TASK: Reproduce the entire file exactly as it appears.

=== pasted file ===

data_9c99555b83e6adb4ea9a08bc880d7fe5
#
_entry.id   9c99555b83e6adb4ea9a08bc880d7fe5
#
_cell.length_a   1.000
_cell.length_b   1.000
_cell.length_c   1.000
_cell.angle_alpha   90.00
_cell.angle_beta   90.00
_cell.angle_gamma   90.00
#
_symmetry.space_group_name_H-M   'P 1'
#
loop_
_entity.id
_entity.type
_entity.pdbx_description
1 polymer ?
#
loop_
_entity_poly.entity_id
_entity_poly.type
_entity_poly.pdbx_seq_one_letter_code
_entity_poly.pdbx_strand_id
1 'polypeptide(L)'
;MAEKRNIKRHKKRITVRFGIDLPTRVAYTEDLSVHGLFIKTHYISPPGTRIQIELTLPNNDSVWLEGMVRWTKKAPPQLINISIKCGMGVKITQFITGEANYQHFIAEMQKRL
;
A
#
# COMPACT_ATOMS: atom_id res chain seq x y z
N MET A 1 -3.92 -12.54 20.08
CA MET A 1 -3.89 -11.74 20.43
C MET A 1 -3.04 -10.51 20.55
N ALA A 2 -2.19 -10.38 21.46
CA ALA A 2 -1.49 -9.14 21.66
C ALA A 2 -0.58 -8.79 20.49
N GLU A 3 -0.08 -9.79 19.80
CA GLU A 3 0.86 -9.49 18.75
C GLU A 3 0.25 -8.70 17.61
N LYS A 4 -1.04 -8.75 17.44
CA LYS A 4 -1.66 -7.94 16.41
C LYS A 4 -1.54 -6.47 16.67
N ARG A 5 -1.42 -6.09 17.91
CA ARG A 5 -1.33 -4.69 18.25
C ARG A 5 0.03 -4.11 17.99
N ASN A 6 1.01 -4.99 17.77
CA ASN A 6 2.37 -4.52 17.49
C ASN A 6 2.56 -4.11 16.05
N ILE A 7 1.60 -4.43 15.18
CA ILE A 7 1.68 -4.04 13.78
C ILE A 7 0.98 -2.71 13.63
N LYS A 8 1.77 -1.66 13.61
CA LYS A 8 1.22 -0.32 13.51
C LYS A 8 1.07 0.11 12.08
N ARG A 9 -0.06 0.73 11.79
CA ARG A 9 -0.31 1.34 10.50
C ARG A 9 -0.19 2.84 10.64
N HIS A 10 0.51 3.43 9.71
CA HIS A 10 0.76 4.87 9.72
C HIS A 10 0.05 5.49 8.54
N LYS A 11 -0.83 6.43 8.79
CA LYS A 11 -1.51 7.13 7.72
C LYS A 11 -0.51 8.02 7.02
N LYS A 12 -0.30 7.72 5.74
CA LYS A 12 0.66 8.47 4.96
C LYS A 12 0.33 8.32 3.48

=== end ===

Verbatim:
data_9c99555b83e6adb4ea9a08bc880d7fe5
#
_entry.id   9c99555b83e6adb4ea9a08bc880d7fe5
#
_cell.length_a   1.000
_cell.length_b   1.000
_cell.length_c   1.000
_cell.angle_alpha   90.00
_cell.angle_beta   90.00
_cell.angle_gamma   90.00
#
_symmetry.space_group_name_H-M   'P 1'
#
loop_
_entity.id
_entity.type
_entity.pdbx_description
1 polymer ?
#
loop_
_entity_poly.entity_id
_entity_poly.type
_entity_poly.pdbx_seq_one_letter_code
_entity_poly.pdbx_strand_id
1 'polypeptide(L)'
;MAEKRNIKRHKKRITVRFGIDLPTRVAYTEDLSVHGLFIKTHYISPPGTRIQIELTLPNNDSVWLEGMVRWTKKAPPQLINISIKCGMGVKITQFITGEANYQHFIAEMQKRL
;
A
#
# COMPACT_ATOMS: atom_id res chain seq x y z
N MET A 1 -3.92 -12.54 20.08
CA MET A 1 -3.89 -11.74 20.43
C MET A 1 -3.04 -10.51 20.55
N ALA A 2 -2.19 -10.38 21.46
CA ALA A 2 -1.49 -9.14 21.66
C ALA A 2 -0.58 -8.79 20.49
N GLU A 3 -0.08 -9.79 19.80
CA GLU A 3 0.86 -9.49 18.75
C GLU A 3 0.25 -8.70 17.61
N LYS A 4 -1.04 -8.75 17.44
CA LYS A 4 -1.66 -7.94 16.41
C LYS A 4 -1.54 -6.47 16.67
N ARG A 5 -1.42 -6.09 17.91
CA ARG A 5 -1.33 -4.69 18.25
C ARG A 5 0.03 -4.11 17.99
N ASN A 6 1.01 -4.99 17.77
CA ASN A 6 2.37 -4.52 17.49
C ASN A 6 2.56 -4.11 16.05
N ILE A 7 1.60 -4.43 15.18
CA ILE A 7 1.68 -4.04 13.78
C ILE A 7 0.98 -2.71 13.63
N LYS A 8 1.77 -1.66 13.61
CA LYS A 8 1.22 -0.32 13.51
C LYS A 8 1.07 0.11 12.08
N ARG A 9 -0.06 0.73 11.79
CA ARG A 9 -0.31 1.34 10.50
C ARG A 9 -0.19 2.84 10.64
N HIS A 10 0.51 3.43 9.71
CA HIS A 10 0.76 4.87 9.72
C HIS A 10 0.05 5.49 8.54
N LYS A 11 -0.83 6.43 8.79
CA LYS A 11 -1.51 7.13 7.72
C LYS A 11 -0.51 8.02 7.02
N LYS A 12 -0.30 7.72 5.74
CA LYS A 12 0.66 8.47 4.96
C LYS A 12 0.33 8.32 3.48